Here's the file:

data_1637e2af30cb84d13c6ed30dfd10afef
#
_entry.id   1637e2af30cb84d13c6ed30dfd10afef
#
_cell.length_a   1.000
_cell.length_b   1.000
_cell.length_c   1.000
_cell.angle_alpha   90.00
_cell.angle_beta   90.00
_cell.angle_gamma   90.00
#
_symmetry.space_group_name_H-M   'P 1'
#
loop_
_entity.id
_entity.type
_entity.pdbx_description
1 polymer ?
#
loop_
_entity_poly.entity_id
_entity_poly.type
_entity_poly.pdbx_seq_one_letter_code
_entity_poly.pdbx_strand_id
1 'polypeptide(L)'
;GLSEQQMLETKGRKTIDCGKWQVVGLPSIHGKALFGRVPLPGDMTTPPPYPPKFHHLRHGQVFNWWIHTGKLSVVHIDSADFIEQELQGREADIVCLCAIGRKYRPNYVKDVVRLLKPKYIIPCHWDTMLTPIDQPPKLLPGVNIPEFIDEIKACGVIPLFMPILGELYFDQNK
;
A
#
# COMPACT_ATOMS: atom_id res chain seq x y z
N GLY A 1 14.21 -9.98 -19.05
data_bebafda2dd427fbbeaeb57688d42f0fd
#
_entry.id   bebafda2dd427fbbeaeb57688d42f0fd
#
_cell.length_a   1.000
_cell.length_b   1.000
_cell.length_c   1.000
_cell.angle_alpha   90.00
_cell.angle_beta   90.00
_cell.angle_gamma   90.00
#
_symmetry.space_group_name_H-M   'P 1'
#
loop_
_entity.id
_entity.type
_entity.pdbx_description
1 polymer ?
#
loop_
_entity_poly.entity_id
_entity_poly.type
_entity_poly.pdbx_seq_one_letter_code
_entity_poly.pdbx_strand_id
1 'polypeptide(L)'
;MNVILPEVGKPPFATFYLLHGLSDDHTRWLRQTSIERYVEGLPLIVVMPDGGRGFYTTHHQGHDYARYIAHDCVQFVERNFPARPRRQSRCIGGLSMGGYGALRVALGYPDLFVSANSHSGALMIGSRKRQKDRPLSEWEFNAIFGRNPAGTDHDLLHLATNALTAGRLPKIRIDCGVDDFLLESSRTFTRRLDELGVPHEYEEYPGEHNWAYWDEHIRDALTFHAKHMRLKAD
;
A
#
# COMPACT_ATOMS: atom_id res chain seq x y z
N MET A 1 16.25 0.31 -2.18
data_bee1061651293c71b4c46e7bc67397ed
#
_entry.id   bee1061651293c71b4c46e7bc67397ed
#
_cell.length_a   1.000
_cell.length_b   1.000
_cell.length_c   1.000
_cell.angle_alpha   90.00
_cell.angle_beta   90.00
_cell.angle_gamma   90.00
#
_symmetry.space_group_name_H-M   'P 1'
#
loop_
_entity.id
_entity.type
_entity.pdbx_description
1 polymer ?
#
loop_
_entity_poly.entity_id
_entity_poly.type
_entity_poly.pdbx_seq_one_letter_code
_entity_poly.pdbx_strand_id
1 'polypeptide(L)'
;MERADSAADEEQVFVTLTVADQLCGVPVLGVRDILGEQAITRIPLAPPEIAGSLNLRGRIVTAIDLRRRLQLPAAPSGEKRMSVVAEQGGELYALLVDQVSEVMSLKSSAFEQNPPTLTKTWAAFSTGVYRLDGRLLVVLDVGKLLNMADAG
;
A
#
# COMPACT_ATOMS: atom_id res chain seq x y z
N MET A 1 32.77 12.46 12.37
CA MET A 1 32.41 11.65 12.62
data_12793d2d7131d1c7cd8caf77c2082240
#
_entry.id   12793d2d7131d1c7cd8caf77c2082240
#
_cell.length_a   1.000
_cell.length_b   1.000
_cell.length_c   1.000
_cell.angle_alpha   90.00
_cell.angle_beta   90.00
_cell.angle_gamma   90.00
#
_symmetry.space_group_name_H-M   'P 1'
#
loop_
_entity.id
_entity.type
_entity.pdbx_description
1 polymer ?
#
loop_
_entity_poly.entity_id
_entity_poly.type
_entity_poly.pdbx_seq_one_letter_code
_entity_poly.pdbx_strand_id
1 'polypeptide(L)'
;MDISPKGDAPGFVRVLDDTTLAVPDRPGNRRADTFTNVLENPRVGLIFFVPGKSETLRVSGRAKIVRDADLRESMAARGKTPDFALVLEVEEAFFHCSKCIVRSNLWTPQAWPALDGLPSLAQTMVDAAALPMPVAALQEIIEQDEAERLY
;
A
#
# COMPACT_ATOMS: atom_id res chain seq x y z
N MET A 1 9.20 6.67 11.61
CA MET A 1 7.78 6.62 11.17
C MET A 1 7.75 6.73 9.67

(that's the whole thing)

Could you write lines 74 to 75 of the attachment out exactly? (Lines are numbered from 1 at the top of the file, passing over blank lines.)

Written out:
_symmetry.space_group_name_H-M   'P 1'
#